CFA 2013 Exam and Question 1 Part A

Did anyone besides me think the 2013 exam was more/to very much more difficult than 2014/2015? They hit a couple of my weak points but I felt like overall it was just more difficult. I was scoring pretty good on morning and afternoon item sets for schweser and CFAI mocks/prior exams and then hit this exam and got a reality check. I am hoping it is just a more difficult exam, nonetheless I am going to plug in the holes found in the short amount of time left and pray the exam saturday is not that difficult or its going to be a long day.

Question (1A):

If you are given income that is not inflation adjusted, and expenses that rise with inflation, it appears you need to timeline it out and inflate expenses separately and determine the net expense before the return calculation. I had incorrectly assumed adding inflation to the return would cover this but it must not because the income isn’t inflration adjusted? I am missing some connecting piece as to why you can’t do this?

This seems to imply you could only be tested on a short amount of time for return if you had to manually compute adjusted expenses because you have to do it by hand unless there is a way to do this on the calculator?

I keep finding all these little nuances in the IPS return objective that drive me crazy… I guess that is the point. Adjusting to extraneous detail under time constrained situations and breaking it down… FML, they certainly don’t make it easy.

Did it earlier and felt the same way unfortunately we have to suck it up and move on. Wouldn’t be a great question to start off the day on Staurday

In most of the questions (key word most): Calculate the real return as a percentage, then add inflation, then factor in tax. If you do this as a percentage it should resolve the issue.

Income is a constant number, I’m afraid using the net amount for real requirement is incorrect, let alone adding inflation.

In situations like these, you would need a spreadsheet to determine the optimal return target.

What do you need to ‘timeline’ out here? I think it’s a pretty straightforward question.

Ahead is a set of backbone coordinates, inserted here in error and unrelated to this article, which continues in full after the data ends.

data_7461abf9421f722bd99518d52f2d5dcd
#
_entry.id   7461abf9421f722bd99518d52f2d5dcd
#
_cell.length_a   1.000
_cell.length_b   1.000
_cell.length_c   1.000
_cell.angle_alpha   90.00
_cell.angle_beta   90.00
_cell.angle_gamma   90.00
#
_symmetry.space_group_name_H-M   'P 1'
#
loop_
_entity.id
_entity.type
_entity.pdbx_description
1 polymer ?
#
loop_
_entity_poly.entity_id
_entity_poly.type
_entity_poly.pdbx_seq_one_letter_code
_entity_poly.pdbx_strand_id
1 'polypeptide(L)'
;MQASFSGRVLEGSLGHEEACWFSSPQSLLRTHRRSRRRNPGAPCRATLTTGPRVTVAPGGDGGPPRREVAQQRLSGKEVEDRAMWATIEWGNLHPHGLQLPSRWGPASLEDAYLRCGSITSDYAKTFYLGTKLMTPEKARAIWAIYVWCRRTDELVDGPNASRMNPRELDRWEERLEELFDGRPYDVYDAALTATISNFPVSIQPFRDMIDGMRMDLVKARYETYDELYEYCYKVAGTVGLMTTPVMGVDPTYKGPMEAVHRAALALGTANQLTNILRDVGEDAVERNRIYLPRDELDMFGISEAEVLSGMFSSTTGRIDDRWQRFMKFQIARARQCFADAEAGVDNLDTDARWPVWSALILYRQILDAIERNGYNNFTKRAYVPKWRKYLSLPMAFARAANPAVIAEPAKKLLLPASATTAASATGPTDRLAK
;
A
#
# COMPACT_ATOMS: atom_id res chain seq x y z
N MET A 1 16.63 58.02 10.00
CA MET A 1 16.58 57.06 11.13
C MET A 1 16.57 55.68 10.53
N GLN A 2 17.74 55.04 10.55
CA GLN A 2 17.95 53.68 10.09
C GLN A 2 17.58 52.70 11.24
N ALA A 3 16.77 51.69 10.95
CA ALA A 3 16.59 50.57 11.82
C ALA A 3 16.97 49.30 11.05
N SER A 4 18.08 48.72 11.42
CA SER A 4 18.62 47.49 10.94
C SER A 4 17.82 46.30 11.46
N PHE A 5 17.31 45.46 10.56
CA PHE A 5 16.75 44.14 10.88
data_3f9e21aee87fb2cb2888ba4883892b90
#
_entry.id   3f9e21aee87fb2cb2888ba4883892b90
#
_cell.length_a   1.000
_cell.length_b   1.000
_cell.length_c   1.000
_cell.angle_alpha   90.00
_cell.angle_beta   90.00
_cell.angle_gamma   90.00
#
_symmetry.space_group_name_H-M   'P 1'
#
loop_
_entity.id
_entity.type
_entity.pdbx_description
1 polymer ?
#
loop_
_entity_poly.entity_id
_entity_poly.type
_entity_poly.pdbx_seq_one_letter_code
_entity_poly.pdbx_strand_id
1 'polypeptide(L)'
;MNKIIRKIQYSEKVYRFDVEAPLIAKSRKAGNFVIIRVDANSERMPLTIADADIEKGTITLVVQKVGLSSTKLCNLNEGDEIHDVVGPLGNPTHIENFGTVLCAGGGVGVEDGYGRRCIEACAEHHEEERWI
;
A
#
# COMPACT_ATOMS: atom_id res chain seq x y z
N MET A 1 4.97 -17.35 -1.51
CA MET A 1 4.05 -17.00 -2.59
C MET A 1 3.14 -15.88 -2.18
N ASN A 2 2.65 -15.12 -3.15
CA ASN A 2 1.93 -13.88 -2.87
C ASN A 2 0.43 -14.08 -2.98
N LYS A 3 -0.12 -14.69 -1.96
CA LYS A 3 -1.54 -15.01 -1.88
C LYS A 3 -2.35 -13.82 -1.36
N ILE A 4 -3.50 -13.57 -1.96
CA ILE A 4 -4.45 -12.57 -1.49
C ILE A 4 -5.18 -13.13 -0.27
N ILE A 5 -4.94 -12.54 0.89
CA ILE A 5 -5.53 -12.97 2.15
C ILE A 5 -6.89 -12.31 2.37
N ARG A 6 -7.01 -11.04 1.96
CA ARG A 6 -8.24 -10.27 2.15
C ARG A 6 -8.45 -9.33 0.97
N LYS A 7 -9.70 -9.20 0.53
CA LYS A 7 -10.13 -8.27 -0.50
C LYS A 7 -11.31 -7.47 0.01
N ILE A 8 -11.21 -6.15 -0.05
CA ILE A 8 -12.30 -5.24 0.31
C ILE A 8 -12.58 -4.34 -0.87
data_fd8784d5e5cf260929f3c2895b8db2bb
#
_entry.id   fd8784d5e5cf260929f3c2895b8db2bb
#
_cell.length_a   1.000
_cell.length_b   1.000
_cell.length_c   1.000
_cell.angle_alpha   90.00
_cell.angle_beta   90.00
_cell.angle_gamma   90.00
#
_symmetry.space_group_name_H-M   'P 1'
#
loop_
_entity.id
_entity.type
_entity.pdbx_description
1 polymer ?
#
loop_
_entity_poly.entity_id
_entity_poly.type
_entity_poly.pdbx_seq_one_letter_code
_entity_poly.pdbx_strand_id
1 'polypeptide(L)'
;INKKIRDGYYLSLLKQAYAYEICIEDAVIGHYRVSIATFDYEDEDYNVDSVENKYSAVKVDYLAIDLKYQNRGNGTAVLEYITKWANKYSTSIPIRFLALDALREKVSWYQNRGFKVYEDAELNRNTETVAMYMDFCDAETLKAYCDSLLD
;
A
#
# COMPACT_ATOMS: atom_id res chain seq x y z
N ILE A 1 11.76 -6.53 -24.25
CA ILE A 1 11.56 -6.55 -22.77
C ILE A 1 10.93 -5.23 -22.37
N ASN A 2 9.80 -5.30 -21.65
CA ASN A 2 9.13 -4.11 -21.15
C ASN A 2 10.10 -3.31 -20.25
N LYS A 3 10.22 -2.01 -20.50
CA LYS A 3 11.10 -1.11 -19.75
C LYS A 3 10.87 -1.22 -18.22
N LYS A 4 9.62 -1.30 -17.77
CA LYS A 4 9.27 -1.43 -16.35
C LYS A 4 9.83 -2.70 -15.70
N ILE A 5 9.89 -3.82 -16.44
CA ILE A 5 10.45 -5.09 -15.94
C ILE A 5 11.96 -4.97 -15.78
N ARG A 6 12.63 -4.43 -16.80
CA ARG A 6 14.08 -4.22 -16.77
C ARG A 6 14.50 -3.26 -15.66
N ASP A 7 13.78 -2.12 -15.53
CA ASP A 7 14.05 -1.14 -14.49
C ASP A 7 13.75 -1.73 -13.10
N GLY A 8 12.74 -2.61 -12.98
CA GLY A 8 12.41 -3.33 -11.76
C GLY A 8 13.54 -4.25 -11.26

I approach all these questions just trying to figure out two things: 1) the cash need and 2) the investable assets.

Cash need is straightforward enough, it’s last years expenses plus inflation minus any income.

Investable assets is straightforward.

Then it’s cash need/investable assets = after tax real rate of return

After tax real rate of return + inflation = nominal after tax rate of return

Nominal after tax / (1- tax rate) = nominal pre-tax rate of return (not asked here). The one thing to watch out for is tax sheltered accounts, in which case you have to divide by (1-tax rate) first, then add inflation.

We are talking about one of the two components not matching in inflation.

Can you explain dividing tax sheltered accounts by (1-t) and then adding inflation? Are you referring to the fact that becuase it is tax sheltered, inflation component of returns is not subject to taxes?

Yes. I think.

To be honest, I don’t fully understand WHY you do it…I just know you do it. I believe 2009 Question 1 Aii is the last time this was tested. In Canada we call these RRSP accounts, where income/gains within the account tax free, but withdrawals are taxed.

If you look at the answer to that question, my way to do it is the same method as I described above.

The after tax cash flow needed is $45,000

The investable assets are $1,000,000

The real, after tax return needed is 45k/1MM = 4.5%

Then since this is a tax sheltered account I know you have to divide by (1 - tax rate) first which gets you to 5.625%. Then you add 4% inflation to get the pretax nominal return of 9.625% which is the correct answer.

Thanks all…

Time line out might have been the wrong description - as it’s only one year not 5, but what I was getting at was manually adjusting the expense for the coming year to find the cash need, that question was a little unique in how it went about it compared to previous questions where the income and expenses both adjusted for inflation.

I think the key here is laser like focus on the details in the case — I missed that the income was taxable #1, and then didn’t adjust expenses properly. As opposed to a more complicated gifitng scenario in a different question that I nailed.I attribute this to doing a full morning at 11 at night after a previous morning and entire day of studying as I was in WTF mode, but it is an important lesson of methodically writing down EVERYTHING they give you and not losing sight of it.

Schweser Volume 2 Exam 2 Question 6A also deals with this. The vignette states: Washington and Beitia discuss appropriate tax assumptions for the portfolio. There will be no tax benefit for the donation; however, they expect some tax sheltering by deferring gains and through tax location of assets. For the inital analysis, they assume the component of return equal to inflation will not be subject to tax.

Here is their Candidate Discussion:

“Applying the tax gross up before or after inflation can be confusing. It is best addressed by the client and manager making assumptions regarding the annual tax rate or in some other manner. In this case, they explicitly agree the inflation component of return is assumed not to be taxed. Therefore, the tax gross up must be done before inflation.”